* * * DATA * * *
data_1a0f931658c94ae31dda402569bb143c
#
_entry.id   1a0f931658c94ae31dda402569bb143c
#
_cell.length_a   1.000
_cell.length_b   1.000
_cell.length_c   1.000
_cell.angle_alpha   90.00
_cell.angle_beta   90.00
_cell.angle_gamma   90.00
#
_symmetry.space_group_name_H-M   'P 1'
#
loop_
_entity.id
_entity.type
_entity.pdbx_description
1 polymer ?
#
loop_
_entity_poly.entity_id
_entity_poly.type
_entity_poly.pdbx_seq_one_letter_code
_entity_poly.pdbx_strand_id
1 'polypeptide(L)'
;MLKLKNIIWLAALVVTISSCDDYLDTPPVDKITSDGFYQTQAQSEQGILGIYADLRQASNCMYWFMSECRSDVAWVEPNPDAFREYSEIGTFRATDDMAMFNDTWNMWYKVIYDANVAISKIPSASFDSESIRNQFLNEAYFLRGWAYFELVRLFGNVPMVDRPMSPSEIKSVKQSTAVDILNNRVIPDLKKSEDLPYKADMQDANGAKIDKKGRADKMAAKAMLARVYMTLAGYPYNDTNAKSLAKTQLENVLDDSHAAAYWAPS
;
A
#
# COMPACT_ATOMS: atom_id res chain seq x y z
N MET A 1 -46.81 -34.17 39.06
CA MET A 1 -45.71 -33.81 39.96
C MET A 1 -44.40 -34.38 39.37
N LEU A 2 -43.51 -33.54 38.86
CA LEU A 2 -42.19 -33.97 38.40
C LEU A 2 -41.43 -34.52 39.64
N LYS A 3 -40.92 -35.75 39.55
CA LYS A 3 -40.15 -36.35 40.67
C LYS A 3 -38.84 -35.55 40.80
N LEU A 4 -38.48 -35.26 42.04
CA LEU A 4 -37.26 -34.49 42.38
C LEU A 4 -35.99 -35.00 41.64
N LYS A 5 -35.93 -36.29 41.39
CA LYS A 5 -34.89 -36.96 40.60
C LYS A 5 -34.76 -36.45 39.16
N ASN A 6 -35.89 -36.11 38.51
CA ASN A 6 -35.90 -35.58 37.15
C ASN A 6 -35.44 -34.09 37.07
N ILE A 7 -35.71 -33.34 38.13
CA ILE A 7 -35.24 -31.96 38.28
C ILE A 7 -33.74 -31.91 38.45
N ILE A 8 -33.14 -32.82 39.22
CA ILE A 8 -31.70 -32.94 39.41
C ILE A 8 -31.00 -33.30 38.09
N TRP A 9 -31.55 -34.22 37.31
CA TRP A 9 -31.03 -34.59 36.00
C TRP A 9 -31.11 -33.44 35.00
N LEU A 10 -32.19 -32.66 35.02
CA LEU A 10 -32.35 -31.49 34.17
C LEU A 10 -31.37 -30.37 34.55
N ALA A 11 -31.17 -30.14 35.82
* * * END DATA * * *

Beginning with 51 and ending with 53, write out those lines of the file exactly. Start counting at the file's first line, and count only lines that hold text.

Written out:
C ILE A 7 -33.74 -31.91 38.45
N ILE A 8 -33.14 -32.82 39.22
CA ILE A 8 -31.70 -32.94 39.41